Local News

February 14, 2013

ADA honored for 'exemplary' effort



Collyer says he works closely with law enforcement, and the efforts of those officers have contributed to his success.

“They put in the work that makes my job easy,” he said.

Being good at his job is only part of Collyer’s equation for success.

“It comes really back to how much I enjoy my job. I don’t look forward to Friday; I don’t dread Monday.”

And he enjoys living in the North Country, he said.


Collyer specializes in narcotics and violent felony cases. 

He has successfully handled all vehicular homicides that have occurred in the county in his time as assistant district attorney in Clinton County, among them Joshua Bombardier, who was convicted after trial on charges relating to the death of Veronica LeClair, her son, Stephen Foster, and her stepson, Travis LeClair; and the case of Aaron Trombley, who accepted a plea agreement the morning of trial on charges relating to the deaths of Altona politicians Robert Wood and Robert Lee and serious injuries to Herbert Therrian.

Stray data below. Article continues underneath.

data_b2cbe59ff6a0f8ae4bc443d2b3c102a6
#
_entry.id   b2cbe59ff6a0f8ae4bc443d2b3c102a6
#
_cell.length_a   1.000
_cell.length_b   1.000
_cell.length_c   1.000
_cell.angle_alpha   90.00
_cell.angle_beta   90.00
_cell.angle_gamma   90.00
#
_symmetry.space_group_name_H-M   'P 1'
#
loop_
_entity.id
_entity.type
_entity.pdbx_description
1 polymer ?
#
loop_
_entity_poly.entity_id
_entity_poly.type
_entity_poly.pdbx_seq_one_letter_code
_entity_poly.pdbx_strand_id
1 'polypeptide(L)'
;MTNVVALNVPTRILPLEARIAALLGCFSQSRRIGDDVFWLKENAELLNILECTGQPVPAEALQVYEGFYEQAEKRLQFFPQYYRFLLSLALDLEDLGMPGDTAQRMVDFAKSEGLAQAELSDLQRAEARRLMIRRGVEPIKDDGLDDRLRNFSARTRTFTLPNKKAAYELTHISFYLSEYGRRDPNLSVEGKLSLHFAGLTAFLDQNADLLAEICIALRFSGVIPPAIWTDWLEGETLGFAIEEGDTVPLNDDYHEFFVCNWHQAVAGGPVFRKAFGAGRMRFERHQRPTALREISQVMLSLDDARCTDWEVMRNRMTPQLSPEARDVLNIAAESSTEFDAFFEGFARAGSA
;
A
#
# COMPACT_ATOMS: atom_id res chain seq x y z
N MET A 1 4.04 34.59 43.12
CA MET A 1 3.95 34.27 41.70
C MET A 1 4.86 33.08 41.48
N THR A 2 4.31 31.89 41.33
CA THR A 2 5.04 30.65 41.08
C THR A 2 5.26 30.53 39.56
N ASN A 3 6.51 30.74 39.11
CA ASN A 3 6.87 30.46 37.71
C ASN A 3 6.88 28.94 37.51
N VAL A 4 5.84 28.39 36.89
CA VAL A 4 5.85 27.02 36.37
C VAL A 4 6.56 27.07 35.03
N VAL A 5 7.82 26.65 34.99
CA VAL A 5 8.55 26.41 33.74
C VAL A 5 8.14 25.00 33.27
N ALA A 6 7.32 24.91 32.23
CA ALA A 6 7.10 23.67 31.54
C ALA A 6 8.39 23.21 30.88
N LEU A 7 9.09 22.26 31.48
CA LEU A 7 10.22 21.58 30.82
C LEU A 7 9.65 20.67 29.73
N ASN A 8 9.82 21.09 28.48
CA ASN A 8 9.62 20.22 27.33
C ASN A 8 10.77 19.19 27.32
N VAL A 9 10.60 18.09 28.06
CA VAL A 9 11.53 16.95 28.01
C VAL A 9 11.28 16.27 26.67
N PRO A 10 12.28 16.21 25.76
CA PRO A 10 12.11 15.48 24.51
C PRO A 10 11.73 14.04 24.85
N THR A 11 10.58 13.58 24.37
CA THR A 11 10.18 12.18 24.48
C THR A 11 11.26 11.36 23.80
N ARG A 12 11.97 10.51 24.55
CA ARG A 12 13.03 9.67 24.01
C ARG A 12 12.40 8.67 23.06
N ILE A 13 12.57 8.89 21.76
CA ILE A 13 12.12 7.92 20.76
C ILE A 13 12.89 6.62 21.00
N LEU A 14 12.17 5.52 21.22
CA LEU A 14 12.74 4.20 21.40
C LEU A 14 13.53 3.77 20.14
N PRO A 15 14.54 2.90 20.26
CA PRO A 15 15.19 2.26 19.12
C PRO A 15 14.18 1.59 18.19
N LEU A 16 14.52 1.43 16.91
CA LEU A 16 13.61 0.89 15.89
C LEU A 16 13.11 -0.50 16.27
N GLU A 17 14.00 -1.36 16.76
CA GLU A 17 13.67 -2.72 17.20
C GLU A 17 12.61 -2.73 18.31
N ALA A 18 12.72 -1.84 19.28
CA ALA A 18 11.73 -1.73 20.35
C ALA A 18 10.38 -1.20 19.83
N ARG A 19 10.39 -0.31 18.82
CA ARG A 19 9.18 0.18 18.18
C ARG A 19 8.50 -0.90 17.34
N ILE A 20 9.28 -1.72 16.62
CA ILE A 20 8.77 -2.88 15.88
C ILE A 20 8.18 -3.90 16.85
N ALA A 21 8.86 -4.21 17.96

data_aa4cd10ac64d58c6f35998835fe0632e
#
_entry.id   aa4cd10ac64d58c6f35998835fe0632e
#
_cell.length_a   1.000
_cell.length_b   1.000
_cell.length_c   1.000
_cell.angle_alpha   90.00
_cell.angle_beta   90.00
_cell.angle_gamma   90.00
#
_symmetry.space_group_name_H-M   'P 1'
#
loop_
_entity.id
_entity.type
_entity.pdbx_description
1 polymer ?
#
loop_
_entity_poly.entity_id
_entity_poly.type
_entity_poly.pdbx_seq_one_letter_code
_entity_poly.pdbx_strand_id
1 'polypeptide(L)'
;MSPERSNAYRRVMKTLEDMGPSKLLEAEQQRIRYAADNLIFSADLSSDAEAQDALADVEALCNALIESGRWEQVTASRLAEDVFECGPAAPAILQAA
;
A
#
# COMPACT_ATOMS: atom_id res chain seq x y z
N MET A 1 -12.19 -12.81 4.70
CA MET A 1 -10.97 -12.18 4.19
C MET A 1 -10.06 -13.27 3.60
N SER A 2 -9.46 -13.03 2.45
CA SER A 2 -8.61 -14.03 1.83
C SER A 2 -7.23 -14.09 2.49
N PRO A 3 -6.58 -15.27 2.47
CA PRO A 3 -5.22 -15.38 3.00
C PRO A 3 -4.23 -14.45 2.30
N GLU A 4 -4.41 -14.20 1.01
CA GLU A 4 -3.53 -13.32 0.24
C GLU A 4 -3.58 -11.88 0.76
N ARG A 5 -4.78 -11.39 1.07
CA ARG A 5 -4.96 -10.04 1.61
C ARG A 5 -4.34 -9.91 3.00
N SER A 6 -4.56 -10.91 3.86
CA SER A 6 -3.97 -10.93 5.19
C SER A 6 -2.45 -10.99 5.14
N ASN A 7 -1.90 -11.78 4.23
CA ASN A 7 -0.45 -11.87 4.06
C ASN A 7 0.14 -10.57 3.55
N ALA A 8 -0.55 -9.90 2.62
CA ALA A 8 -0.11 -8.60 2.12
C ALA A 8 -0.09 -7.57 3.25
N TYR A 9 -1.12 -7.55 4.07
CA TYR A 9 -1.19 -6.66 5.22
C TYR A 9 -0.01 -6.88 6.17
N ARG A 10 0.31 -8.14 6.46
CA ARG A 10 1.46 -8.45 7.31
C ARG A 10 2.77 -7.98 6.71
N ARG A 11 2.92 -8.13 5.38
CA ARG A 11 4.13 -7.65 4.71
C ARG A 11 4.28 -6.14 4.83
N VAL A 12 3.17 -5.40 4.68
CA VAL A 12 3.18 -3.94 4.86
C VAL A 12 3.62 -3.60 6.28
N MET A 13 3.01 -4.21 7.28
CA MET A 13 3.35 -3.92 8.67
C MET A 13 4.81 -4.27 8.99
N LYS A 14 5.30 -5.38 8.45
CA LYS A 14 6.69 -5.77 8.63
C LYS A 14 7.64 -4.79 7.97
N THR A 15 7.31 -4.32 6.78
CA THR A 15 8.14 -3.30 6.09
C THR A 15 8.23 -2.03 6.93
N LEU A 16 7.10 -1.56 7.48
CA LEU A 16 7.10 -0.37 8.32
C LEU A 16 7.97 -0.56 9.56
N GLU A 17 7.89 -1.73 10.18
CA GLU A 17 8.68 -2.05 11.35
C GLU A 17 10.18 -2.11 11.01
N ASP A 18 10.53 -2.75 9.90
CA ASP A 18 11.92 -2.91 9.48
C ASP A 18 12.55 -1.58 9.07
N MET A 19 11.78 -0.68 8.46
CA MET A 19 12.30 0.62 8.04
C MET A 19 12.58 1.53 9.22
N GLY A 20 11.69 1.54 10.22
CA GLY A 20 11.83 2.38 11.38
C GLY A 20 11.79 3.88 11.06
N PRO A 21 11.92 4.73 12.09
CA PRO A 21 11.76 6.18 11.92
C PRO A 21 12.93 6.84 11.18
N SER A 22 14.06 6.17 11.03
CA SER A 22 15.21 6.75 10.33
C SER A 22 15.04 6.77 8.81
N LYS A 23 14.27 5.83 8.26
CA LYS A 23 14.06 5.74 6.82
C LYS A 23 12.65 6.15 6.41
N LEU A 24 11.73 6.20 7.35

Collyer assisted Wylie with the successful trial prosecutions of three homicide defendants in 2011: Kathryn Shoemaker, who was convicted of the murder of Ravin Miller; Anthony Pavone, found guilty of the double murder of Patricia Howard and Timothy Carter; and Edward Dashnaw, who killed David and Lorraine Donivan.

Since October 2009, Collyer has prosecuted more than 200 narcotics and marijuana cases in Clinton County Court.


In the nomination for the award, his office cited his excellent work ethic and superior caseload preparation, saying he has earned the respect of the judiciary, local law enforcement and the Clinton County defense bar.

Collyer grew up in Glens Falls and graduated from Western New England University before earning his law degree from Roger Williams University School of Law.

Before becoming an assistant district attorney in Clinton County in October 2009, he was a prosecutor with the Washington County District Attorney’s Office.

He interned with that office in the summer of 2007.

Reflecting on his short but successful career thus far, Collyer said, “I like coming to work every day and doing this.”

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